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Olivia would be Eloise, if Eloise were a pig. She is good at singing 40 very loud songs and is very good at wearing people out. And scaring the living daylights out of her little brother, Ian, particularly when he copies her every move. She is also quite skilled at reproducing Jackson Pollock's "Autumn Rhythm #30" on the walls at home. When her mother tucks her in at night and says, "You know, you really wear me out. But I love you anyway," Olivia precociously pronounces, "I love you anyway too."
The New Yorker artist Ian Falconer's endearing charcoal portraits of his porcine heroine are spotted with fire-engine red gouache in all the right places--perhaps a tribute to Hilary Knight's red, pink, white, and black celebrations of Olivia's human counterpart? When she dresses up, the bow on her ears, her red lipstick, and her high-heeled shoes are all red. (The only time her shades-of-gray body is pink is when she is sunburned and the area where her bathing suit was is white!) Falconer does a fine job of letting the spare text set up the jokes for the visual punch lines--a dryly humorous interplay that adults will appreciate as much as children.
Preschoolers (and their parents) will see themselves in Olivia--a typical high-energy, over-the-top kid who likes the beach and Degas paintings, but hates naps. On the other hand, she combs her ears and is unusually gifted at sandcastle building. While we are certainly reminded of Eloise, Falconer's portrait is simpler in scope, less demented, and, as a result, less adult. Bottom line: precocious is fun, and we're tickled pink to have Olivia join the parade of, let's just say, individualistic youngsters. (Ages 4 to 8) --Karin Snelson
Come one, come all for this extraordinary debut for both Falconer and his unforgettable porcine heroine. The author/artist begins this day-in-the-life tale with a kind of behind-the-scenes peek at Olivia. Articles from her wardrobe are strewn across the endpapers-red tights, red sunglasses, a red T-shirt and red tank top-until the title page reveals her selection: a red sailor dress with black-and-white striped tights. "This is Olivia./ She is good at lots of things," the narrator begins, like an emcee introducing the star of the show. The genius of the volume is its economy: the brief text brilliantly plays off the artwork, rendered only in shades of red and black with an occasional background setting; a deceptively simple design unifies each spread. For one such spread, demonstrating "She is very good at wearing people out," Falconer shows Olivia engaged in a variety of activities in 13 black-and-white vignettes, using red sparingly-for a hammer handle, a yo-yo, a ball, a mixing bowl spatula and a jump rope-as she progresses from energetic to spent. Against a completely white background, these vignettes seem to bob on invisible undulating waves, with the intermittent splashes of red creating a sense of movement and urgency-until Olivia's collapse at the lower right-hand corner of the spread beneath a single line of text ("She even wears herself out"). The few full scenes amplify the deadpan humor: a beach setting allows for the full impact of Olivia's spectacular sandcastle model of the Empire State Building; a full-bleed black-and-white image of a tutu- and tiara-clad Olivia bowing to unseen fans answers the narrator's question "What could she be thinking?" as she stares at her favorite painting, featuring Degas's ballerinas, in a museum. Whether in full scenes or vignettes, Falconer keeps the focus on his inimitable protagonist. He clearly understands his audience: a standout spread shows Olivia getting dressed in her red-only wardrobe ("She has to try on everything") in 17 separate fashion poses. Falconer's choice to suggest Olivia with a minimum of details and a masterful black line allows readers to really identify with her-no doubt, they will. There's a little bit of Olivia in everyone. Ages 3-7. (Oct.)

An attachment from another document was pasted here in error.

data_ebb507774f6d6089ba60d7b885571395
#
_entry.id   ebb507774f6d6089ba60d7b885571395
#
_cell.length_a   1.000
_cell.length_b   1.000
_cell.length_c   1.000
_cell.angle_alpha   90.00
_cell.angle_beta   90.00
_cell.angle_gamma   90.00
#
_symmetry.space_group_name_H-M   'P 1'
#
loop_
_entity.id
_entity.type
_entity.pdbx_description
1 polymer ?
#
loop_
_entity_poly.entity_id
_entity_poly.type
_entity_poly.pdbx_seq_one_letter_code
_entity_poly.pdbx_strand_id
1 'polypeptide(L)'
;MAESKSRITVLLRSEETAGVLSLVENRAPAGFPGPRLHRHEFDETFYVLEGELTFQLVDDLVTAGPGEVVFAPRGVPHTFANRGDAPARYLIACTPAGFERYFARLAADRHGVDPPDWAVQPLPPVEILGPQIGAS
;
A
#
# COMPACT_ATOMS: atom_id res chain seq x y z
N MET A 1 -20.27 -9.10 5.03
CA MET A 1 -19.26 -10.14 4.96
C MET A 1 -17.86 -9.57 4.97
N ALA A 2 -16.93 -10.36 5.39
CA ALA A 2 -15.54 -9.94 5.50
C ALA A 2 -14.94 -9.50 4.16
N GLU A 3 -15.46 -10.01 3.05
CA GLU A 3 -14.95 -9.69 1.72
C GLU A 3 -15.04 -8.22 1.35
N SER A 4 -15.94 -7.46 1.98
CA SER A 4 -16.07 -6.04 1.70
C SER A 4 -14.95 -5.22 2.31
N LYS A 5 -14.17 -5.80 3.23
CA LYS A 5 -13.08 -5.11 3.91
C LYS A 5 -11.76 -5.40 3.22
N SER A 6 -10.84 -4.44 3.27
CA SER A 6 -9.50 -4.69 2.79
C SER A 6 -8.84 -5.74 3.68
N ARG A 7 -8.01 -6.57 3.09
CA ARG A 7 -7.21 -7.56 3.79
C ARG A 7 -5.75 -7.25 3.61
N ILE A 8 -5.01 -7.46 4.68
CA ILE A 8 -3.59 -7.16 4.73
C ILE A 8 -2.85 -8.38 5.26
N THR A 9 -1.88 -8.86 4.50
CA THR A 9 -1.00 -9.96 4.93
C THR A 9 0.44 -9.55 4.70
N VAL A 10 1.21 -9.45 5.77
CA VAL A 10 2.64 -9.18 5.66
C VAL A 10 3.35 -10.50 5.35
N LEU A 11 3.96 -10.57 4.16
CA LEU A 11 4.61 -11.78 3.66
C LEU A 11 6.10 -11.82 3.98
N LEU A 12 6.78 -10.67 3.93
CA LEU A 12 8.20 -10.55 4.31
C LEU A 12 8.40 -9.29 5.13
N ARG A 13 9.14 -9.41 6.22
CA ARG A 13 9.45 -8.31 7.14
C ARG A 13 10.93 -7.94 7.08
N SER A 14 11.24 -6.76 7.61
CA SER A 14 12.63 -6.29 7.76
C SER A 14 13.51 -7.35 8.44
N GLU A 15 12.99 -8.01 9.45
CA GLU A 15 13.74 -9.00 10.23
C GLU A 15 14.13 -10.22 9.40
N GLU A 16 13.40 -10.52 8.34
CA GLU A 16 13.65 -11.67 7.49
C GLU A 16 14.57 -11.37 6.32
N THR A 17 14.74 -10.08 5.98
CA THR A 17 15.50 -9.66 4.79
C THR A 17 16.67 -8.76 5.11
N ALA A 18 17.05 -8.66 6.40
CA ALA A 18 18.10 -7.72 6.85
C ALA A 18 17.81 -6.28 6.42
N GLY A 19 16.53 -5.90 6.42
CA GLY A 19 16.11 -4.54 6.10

Copyright 2000 Reed Business Information, Inc.
I don't like the sarcastic tone from the author. The sense we get is the author doesn't particularly like his grand daughter and thinks she's a brat. Read morePublished 14 months ago by Stephen
The beginner approach to the charming Olivia- pig of great imagination and grace. Great for small hands and laps. Will not bore parents.Published on June 3 2013 by madpoet's inc.
I wasn't sure if this was going to be the full Olivia story, just in boardbook form... but it was! Delightful and sturdy, excellent value for your money.Published on March 12 2010 by Kelly Woodley Jupp
thanks very much to the company. the book was in excellent condition and came promptly to my door. good work!Published on Aug. 16 2009 by V. allossery
I agree with one of the other reviewers who said that it's for the hip mommies and daddies, I don't agree that this book is wonderful however. Read morePublished on May 11 2004
I don't get it, I've read this book to my son and I think it's boring. Highly overrated.The illustrations are dull and colorless. Read morePublished on April 16 2004
This is the most fantasically, incredible book. I have bi-polar disorder and the joke ok my house is Olivia is a BP pig! This was so great!!! Read morePublished on Feb. 21 2004 by Suzy
This book rocks! The art was delightful, even the expressions on little Olivia's piggy face. She is an active little "girl" who is into so many different things: from beautiful art... Read morePublished on Feb. 20 2004 by W.M. C.